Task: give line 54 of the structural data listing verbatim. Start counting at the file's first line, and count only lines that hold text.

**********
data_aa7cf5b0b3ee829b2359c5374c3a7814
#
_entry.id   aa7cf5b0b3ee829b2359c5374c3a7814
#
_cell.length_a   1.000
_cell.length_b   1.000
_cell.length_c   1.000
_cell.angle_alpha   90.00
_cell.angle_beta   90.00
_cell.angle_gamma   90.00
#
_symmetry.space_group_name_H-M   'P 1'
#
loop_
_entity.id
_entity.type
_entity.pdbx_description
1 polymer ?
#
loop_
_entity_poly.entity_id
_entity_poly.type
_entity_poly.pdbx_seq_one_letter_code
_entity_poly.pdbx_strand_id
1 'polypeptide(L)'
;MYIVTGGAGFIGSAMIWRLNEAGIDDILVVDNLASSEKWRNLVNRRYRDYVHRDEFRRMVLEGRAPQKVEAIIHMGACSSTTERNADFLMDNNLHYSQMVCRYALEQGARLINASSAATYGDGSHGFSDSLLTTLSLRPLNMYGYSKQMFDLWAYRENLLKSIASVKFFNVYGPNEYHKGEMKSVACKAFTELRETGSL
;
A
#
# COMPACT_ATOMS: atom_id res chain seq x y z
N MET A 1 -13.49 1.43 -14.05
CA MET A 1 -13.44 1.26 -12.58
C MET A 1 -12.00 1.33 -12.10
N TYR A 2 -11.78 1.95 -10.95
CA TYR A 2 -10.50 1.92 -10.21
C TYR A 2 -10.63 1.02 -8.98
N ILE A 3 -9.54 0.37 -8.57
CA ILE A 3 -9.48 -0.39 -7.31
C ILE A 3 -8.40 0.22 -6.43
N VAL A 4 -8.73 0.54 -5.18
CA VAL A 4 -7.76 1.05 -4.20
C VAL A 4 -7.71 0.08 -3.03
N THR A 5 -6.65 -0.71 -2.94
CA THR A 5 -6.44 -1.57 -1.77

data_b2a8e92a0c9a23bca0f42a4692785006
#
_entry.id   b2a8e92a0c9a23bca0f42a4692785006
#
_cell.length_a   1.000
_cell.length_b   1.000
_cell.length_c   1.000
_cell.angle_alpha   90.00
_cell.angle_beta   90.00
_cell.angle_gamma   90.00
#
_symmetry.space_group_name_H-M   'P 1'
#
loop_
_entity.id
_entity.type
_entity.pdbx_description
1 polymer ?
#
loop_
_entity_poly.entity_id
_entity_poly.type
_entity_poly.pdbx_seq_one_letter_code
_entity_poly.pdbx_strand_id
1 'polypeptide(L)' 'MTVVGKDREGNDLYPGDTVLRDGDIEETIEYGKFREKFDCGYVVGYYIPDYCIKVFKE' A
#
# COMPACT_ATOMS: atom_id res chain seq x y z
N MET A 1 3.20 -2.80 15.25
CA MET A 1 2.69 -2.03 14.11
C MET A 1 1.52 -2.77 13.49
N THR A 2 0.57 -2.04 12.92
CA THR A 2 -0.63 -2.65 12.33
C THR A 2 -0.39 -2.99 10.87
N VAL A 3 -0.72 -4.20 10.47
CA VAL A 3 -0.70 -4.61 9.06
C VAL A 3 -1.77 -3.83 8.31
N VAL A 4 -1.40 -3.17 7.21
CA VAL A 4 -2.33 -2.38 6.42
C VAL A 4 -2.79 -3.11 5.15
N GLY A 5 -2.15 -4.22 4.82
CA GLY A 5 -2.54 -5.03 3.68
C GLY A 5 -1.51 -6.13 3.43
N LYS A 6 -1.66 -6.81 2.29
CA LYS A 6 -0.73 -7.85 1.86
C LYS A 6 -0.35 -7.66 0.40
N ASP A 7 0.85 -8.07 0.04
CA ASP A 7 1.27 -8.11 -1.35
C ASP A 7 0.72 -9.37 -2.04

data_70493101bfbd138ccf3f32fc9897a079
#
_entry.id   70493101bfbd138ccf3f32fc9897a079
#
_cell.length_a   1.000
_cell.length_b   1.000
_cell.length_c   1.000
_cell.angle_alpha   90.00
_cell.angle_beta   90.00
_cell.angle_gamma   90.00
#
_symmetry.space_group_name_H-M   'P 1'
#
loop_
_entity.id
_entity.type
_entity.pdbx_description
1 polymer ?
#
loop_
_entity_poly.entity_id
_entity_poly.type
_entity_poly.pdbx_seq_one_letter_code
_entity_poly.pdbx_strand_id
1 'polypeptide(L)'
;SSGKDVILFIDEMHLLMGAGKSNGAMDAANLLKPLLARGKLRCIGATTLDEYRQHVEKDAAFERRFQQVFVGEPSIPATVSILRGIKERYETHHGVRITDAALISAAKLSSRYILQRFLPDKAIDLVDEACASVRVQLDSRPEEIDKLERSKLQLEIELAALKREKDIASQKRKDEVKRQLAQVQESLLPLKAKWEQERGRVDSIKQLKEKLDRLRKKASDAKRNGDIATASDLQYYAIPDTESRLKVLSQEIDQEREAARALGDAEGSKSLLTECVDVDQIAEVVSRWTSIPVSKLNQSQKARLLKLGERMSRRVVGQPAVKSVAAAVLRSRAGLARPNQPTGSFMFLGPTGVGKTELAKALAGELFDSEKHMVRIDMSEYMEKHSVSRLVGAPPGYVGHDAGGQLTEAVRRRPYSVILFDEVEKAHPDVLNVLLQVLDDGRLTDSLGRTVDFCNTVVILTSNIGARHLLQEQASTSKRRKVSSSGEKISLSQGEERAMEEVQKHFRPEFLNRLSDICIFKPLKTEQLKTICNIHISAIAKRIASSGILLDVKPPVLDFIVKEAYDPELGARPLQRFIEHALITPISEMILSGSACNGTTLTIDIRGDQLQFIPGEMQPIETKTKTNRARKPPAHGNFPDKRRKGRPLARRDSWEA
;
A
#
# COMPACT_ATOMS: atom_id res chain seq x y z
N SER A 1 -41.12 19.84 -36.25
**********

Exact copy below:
_cell.angle_gamma   90.00